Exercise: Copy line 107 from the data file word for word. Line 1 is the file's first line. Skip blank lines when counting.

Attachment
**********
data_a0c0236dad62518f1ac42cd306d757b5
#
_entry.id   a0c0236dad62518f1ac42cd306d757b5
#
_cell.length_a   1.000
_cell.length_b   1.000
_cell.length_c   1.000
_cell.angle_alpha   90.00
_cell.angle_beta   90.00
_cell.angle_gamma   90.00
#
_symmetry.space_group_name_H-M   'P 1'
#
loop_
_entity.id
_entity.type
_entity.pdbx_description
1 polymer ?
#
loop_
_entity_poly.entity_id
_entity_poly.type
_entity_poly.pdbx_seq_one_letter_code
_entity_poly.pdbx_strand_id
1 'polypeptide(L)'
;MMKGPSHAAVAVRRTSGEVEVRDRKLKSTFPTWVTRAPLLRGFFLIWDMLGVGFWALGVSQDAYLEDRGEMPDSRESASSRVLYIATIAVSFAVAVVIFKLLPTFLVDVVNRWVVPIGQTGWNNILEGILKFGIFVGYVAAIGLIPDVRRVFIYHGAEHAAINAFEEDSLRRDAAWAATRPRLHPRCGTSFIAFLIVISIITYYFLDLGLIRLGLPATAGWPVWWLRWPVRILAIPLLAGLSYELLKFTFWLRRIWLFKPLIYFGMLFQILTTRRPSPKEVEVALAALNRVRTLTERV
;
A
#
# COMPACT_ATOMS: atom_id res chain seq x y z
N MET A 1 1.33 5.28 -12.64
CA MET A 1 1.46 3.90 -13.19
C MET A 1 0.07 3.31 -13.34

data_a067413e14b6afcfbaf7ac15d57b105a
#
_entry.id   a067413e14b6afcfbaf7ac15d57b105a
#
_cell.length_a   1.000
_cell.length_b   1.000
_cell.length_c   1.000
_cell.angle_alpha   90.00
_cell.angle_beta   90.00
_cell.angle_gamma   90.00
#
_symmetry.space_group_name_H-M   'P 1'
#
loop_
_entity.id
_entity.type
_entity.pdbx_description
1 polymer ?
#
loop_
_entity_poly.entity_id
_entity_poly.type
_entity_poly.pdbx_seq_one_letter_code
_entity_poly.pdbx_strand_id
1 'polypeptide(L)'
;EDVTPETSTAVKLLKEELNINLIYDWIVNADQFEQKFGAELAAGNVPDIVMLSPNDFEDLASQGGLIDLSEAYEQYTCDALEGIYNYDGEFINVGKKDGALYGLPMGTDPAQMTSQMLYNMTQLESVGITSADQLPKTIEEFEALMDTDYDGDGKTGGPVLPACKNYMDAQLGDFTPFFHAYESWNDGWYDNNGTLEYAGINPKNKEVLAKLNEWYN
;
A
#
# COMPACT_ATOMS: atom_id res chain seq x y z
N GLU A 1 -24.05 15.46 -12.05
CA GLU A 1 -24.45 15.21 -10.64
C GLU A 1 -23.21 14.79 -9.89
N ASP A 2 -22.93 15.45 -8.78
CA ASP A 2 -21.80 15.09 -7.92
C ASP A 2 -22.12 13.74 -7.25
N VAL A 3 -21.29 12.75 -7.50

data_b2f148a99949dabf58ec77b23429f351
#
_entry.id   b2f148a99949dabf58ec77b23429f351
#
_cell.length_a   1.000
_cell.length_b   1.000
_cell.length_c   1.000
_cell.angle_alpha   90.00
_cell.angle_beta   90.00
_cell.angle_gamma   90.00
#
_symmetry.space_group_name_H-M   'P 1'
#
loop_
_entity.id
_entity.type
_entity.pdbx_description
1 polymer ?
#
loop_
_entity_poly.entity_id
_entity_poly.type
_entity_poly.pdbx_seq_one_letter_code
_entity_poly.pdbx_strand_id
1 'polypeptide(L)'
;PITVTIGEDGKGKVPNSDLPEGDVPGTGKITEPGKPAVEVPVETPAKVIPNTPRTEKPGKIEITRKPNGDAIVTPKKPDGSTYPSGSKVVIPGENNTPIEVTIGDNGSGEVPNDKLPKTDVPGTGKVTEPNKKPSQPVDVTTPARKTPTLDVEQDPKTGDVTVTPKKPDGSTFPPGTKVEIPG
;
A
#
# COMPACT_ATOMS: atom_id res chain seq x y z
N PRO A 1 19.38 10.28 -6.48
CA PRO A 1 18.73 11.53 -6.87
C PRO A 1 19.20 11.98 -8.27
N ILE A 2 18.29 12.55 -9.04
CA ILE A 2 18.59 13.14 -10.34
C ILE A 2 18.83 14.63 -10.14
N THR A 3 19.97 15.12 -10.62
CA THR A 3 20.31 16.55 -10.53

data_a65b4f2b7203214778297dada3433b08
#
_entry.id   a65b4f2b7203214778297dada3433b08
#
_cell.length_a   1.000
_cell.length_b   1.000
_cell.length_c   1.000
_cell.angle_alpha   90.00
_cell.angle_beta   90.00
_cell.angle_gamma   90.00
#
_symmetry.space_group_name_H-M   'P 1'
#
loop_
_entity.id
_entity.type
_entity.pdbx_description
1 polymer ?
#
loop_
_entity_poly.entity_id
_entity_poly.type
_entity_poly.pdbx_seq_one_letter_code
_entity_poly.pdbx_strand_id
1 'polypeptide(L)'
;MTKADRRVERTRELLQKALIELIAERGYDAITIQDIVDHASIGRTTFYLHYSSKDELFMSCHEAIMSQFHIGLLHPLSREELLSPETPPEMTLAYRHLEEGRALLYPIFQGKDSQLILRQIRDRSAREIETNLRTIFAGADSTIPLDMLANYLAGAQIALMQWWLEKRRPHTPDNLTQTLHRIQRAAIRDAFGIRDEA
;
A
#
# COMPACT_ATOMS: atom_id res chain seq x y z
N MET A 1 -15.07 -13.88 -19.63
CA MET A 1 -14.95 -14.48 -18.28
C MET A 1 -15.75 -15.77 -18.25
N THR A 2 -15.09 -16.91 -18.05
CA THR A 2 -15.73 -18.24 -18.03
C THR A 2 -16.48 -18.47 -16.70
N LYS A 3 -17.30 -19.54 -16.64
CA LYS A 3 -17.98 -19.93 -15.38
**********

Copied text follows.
N THR A 3 19.97 15.12 -10.62